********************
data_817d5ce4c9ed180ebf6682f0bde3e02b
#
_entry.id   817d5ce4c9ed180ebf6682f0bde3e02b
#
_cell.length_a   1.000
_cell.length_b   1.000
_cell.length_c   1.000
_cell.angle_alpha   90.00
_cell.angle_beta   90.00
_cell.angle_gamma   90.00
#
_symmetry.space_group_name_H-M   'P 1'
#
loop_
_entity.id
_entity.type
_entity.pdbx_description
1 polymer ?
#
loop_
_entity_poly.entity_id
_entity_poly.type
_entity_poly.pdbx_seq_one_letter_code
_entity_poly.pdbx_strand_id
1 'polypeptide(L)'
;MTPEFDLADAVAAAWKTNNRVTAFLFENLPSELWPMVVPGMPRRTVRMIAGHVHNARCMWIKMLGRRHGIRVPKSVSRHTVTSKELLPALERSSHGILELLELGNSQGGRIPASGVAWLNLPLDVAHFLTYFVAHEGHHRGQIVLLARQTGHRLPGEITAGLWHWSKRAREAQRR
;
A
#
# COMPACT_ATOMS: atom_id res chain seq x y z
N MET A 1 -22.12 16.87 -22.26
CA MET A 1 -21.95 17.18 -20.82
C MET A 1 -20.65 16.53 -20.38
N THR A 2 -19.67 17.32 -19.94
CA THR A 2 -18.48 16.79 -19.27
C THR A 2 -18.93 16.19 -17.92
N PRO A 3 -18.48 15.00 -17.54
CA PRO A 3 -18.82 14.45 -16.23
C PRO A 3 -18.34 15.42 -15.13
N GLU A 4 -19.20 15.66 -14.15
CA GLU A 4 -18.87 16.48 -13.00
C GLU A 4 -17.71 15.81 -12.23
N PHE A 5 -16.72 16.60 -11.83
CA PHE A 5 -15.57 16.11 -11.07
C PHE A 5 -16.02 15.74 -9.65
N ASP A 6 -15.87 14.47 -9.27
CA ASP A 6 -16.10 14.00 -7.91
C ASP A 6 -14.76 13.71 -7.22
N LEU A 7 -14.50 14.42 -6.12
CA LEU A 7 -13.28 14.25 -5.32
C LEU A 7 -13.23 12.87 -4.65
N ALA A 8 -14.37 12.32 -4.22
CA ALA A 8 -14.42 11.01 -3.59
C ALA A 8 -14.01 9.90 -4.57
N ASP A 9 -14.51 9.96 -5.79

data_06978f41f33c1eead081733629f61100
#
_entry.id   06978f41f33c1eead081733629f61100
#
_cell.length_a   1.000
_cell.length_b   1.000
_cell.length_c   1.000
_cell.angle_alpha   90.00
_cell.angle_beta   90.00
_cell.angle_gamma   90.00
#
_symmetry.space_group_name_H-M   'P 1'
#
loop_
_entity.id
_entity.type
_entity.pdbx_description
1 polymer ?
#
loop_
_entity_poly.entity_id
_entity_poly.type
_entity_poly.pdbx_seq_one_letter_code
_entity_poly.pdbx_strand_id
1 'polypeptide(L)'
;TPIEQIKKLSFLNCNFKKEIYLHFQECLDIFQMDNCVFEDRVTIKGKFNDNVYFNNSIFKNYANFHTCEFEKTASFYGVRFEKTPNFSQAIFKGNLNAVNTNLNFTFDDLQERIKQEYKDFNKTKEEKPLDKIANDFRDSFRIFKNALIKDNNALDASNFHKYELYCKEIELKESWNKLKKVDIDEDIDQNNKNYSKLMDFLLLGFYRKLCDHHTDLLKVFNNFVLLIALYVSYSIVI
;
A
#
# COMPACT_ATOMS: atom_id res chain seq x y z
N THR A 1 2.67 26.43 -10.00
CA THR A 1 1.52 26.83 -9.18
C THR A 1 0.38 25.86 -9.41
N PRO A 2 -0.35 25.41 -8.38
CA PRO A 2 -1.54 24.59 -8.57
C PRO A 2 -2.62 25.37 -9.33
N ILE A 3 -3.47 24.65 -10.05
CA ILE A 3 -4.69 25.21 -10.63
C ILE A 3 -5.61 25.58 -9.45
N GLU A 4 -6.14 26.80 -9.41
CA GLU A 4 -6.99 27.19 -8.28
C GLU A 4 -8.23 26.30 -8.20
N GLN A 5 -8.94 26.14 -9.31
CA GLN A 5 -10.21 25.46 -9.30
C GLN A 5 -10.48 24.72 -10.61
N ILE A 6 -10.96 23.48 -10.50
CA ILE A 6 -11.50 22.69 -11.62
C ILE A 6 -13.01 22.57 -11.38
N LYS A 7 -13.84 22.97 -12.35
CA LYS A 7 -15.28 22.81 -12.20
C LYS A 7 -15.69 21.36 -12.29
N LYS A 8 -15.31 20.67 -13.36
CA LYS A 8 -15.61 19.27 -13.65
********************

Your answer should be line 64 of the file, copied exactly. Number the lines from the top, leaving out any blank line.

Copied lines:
_cell.angle_beta   90.00